South American duo HIIO (pronounced H2O) have arrived in 2013 with their attempt at creating a classic house tune. There’s definitely some classic house vibes here in the synths, the Planet Perfecto influence is pretty obvious. But this track is much slower than anything Planet Perfecto ever put out, and as a result it’s not got the same bounce or energy, exuding a more progressive feel.
The lyrics are pretty decent, tying in nicely with the build up and drops. Peter Gelderblom’s remix is more punchy and the D.O.N.S is more energetic. A decent house tune, if not particularly memorable, with remixes providing improvement.
BT is a legend of Trance production, Nadia Ali is a legend of Trance vocals. Any team up between these two is bound to be good, but when you throw in relative newcomer but excellent producer Arty into the mix as well, are we witnessing collaborative genius or are too many cooks spoiling the broth?
Thankfully not, and Ali’s vocals demonstrate exactly what the vocals in the last track we reviewed failed to, sophistication and some actual meaning that ties in well with the decent video.
Arty will have no doubt also benefited from working with two names that have been around the scene since he was a child, and “Must Be Love” certainly demonstrates a maturity and class in production.
The only down side is the synths seem to have a little too much noise attached, but that’s just preference.
Who is Kirsty? We don’t know either, but this looks like her attempt to crack the commercial dance scene and she’s enlisted the help of Afrojack who provides remix duties. Apparently Sander Van Doorn said “supporting!” and David Guetta said “huge!” Although we’d question how much thought they gave to their answers when questioned.
The “bleepy” riff is heinously irritating and Kirsty’s vocals are talent-less and forgettable. This is a track that suddenly makes Avicii’s latest offerings look incredibly sophisticated in comparison. A crappy video of Kirsty trying, and failing, to look as amative as possible does nothing to enhance this shoddy single that should never have seen the light of day. How many more times do we need to hear the lyrics “Ooh! Ohh! I like what you do to me!”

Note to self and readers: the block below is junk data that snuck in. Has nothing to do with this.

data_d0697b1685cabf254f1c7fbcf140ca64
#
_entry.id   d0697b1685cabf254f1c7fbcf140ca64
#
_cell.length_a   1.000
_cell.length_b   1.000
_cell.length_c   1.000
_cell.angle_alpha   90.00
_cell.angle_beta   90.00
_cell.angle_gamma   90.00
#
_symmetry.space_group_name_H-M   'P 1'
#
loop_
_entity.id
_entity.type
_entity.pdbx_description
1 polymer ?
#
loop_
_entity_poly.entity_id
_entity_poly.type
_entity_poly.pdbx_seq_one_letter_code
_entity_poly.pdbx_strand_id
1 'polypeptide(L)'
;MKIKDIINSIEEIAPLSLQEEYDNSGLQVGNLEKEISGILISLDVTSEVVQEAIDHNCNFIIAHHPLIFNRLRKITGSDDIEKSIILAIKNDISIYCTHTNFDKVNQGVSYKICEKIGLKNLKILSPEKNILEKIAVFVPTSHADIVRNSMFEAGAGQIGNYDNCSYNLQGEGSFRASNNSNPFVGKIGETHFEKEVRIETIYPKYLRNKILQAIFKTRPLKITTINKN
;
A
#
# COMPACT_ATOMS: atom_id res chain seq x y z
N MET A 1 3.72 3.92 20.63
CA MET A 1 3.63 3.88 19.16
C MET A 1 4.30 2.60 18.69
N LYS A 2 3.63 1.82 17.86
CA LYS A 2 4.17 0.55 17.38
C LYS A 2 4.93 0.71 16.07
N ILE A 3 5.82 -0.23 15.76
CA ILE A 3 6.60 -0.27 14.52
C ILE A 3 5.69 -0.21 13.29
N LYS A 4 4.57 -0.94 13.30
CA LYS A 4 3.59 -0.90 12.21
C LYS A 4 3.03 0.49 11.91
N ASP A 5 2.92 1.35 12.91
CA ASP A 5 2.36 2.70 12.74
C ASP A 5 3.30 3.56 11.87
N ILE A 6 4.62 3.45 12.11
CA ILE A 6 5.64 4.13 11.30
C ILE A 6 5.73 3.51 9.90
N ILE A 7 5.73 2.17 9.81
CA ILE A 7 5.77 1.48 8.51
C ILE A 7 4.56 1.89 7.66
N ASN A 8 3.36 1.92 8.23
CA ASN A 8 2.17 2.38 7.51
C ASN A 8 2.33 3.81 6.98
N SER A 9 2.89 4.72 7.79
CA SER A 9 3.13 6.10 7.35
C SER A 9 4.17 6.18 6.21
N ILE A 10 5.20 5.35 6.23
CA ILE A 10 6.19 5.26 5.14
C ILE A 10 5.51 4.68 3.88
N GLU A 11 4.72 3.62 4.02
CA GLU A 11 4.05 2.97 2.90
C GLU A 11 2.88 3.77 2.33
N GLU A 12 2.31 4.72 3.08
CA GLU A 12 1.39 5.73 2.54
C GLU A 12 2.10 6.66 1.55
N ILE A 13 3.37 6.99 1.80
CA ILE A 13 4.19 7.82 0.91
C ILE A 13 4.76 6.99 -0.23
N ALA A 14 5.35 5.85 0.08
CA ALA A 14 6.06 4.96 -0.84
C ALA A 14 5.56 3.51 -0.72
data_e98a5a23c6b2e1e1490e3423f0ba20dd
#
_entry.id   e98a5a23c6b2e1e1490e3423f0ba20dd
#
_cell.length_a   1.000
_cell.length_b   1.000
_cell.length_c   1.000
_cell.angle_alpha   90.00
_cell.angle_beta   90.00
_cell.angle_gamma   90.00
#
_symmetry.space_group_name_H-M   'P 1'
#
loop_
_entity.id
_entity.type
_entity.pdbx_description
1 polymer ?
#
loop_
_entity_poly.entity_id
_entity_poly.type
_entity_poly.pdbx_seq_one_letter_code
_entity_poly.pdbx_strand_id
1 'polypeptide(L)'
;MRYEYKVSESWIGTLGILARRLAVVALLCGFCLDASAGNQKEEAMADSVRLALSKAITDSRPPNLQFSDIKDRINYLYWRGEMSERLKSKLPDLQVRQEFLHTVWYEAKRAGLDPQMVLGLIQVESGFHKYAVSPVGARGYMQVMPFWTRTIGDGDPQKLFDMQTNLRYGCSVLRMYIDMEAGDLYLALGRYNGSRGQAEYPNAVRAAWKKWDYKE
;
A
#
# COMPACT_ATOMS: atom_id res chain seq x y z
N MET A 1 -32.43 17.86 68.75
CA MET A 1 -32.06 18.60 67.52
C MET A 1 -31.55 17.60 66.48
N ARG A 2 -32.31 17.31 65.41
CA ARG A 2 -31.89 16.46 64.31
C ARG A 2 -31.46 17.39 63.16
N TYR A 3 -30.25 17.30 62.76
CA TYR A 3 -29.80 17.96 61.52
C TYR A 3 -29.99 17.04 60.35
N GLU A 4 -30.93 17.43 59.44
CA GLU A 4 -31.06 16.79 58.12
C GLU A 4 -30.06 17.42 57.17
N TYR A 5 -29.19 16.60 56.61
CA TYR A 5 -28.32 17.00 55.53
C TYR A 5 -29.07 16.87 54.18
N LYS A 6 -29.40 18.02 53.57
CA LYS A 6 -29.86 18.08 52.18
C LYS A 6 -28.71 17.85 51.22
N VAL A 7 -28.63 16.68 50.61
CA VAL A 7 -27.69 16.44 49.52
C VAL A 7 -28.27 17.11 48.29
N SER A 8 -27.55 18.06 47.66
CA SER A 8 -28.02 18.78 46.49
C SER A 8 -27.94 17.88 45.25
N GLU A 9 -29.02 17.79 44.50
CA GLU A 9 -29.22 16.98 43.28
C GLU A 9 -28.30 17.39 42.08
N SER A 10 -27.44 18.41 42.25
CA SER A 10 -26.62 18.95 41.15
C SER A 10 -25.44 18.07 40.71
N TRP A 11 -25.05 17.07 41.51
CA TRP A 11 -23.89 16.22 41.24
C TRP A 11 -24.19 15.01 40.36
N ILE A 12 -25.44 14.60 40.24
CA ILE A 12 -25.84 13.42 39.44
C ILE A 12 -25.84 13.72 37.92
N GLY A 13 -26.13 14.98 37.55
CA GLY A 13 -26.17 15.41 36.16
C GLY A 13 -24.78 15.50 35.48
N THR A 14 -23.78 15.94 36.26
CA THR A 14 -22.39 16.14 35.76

The sad thing is, for as long as nonsense like this exists, there will always be a commercialised side to dance music looked upon by others as a bit of a joke. Please Kirsty, if you love the genre of dance music, go away.
Do you remember Avicii before the vocals? We do – Bromance was a hell of a stonking tune that is sadly lost in the obscurity of his past. But whatever you think of Avicii’s current offerings, he’s brought house music the the forefront of everybody’s minds.
And with his new Le7els label, he’s looking to explore new talent. Syn Cole is just that talent, and with “April” he encapsulates much of the original formula that projected Avicii into the mainstream.
April is catchy, fun, and bursting with energy without needing to scream down your face. It’s weighted perfectly and will surely be blowing the roof of many a club. Roofers are going to have brisk trade.
The question is…at what point will it be layered with vocals and pumped into the top 40?
What happens when you throw producers Dimitri Tikovoi (Velvet Underground, Placebo, Goldfrapp, The Saturdays), Area Star Production (aka Andre Rudenko & Timofey Reznikov (Akon, Katy Perry, Fergie, Pitbull)), and a British songstress in together to create a song?
Well, apparently, this. “Hello” is a pop song…but like so many in recent years, it’s heavily influenced by dance music and there’s plenty of synths and heavy bass beats. The lyrics are, frankly, terrible with gems such as “Ii got inside your room and it was snowing there i got inside your soul and there was rain”. Er, right.